Mount Sinai ( Moses Mountain, Mountain of God or Gebel Musa) is one of the most dramatic places of history for all Sinai and beyond. This is where Moses is believed to have received the Ten Commandments. In the Coran, Moses is mentioned to have been here once, according to the Bible, he has been here twice (the first time meeting his wife Zippora and receiving his mission, the second time leading the Israelitis to the promised land and receiving the Ten Commandments). This is also the place of the Burning Bush, the Monks’ Garden and the Ossuary .
Walking up this mountain is an unforgettable experience.
There are two trails that guide the way up to the top of Mount Sinai, both starting at the St. Catherine Monastery. There is the easier way, which goes along the Wadi El Deir ( the valley of the Monastery). This way, called Siket El Basha, is a bit longer, but much easier to go. Walking here you will find Beduines on the way who offer camel rides.
The second trail up the mountain is the path of Lord Moses (Siket Sayidna Musa). It was the ancient path for the monks and is supposed to count over 3,700 steps that were carved out of the existing rocks. This path takes longer and more effort to climb.
Walking up the Siket El Basha takes about two and a half to three hours.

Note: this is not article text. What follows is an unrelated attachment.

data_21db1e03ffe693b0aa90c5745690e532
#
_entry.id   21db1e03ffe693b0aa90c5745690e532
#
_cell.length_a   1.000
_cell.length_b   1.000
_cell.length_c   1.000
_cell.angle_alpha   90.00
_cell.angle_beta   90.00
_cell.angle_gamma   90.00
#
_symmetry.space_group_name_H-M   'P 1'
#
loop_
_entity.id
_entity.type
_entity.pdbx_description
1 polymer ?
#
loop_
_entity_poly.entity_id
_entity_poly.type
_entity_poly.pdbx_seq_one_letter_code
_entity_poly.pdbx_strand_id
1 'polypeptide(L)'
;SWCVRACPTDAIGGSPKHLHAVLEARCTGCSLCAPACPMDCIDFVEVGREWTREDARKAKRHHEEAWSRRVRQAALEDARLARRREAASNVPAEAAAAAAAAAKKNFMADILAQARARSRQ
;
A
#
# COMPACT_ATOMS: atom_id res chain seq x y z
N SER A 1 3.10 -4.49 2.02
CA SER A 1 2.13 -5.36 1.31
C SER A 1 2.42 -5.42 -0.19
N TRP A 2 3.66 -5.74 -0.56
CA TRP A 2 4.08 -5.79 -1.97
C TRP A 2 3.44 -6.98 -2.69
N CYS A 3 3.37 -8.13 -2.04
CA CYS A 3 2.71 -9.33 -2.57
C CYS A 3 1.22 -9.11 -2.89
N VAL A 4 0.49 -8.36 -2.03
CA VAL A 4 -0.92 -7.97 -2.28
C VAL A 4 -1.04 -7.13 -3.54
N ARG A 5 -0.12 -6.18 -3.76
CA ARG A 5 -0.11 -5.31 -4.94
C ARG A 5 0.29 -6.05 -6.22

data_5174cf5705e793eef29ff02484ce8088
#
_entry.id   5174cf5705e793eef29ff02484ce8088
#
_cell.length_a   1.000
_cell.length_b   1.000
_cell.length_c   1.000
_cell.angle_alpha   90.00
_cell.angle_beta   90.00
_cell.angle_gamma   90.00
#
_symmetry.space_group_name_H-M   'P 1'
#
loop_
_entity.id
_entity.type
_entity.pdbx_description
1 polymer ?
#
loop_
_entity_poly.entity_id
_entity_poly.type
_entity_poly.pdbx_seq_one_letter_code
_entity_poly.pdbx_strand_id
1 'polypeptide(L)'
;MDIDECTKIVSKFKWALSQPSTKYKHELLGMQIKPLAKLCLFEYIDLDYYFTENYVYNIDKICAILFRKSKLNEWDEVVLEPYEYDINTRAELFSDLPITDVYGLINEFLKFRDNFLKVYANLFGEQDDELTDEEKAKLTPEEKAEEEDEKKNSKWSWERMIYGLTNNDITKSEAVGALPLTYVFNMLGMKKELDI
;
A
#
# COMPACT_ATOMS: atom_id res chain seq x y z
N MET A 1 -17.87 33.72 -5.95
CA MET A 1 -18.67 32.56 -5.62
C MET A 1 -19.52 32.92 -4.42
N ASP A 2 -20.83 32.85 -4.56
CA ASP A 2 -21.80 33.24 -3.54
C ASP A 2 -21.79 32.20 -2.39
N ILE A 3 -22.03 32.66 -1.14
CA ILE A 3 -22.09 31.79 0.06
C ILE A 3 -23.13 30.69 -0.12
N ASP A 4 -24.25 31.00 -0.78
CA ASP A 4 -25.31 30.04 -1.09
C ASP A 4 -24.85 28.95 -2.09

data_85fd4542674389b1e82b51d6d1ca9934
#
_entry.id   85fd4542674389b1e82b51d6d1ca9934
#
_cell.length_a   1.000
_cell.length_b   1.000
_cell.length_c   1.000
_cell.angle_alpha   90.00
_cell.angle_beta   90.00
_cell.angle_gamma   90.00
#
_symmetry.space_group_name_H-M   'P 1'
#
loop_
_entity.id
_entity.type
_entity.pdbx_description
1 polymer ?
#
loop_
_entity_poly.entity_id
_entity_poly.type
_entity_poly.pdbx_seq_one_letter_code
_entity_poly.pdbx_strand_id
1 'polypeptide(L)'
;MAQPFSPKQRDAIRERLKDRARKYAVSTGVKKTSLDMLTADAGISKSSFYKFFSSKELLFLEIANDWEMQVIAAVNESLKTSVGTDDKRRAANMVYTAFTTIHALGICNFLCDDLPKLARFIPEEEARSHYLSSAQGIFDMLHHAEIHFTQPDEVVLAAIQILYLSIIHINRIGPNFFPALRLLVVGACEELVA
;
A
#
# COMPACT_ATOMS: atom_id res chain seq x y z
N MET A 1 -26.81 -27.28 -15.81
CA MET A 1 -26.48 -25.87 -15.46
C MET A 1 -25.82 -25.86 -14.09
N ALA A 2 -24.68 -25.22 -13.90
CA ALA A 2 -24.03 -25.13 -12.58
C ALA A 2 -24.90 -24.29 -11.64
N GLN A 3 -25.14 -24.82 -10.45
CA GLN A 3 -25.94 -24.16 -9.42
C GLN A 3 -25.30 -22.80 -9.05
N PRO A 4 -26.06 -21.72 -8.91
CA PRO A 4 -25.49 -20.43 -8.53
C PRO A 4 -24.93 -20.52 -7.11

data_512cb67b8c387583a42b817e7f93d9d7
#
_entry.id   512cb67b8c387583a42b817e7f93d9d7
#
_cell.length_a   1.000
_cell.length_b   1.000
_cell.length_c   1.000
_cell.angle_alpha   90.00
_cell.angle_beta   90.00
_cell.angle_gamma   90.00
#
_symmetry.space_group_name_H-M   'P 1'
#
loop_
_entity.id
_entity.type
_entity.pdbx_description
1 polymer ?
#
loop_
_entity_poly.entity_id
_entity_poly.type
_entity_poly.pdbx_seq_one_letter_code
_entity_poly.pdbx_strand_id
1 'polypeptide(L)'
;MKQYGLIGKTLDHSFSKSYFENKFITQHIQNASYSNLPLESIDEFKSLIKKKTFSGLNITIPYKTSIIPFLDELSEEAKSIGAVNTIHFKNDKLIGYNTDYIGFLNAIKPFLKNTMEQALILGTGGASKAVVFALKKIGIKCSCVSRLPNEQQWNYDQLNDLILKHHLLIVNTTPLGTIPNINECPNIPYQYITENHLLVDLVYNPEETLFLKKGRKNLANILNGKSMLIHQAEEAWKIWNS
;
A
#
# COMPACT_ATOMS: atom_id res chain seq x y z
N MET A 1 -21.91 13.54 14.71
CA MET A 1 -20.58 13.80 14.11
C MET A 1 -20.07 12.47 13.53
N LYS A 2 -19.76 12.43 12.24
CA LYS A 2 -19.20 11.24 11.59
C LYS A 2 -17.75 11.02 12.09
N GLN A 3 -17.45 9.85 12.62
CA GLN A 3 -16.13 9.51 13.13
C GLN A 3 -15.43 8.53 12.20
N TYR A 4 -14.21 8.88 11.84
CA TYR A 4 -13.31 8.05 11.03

When you arrive on the top of Mount Sinai it will still be dark, enabling you to see the sun rise. Beduines will offer blankets, temperatures might go down to 5°C, sometimes less, depending on the season.
In the early morning, the first light can be seen on the horizon, getting more and more every few minutes until the first sun rays hit the mountains. This spectacle will last only a few minutes, perhaps half an hour.
On the way down, the more scenic route is the steeper Siket Sayidna Musa path. On the journey down Beduines will ask you to buy their gifts and pose for a photo. These Beduines are mostly from the tribe Muszeina, while the Beduines from the tribe Gebeleya are difficult to find. They are about 1,500 in number and descendants of Macedonian people.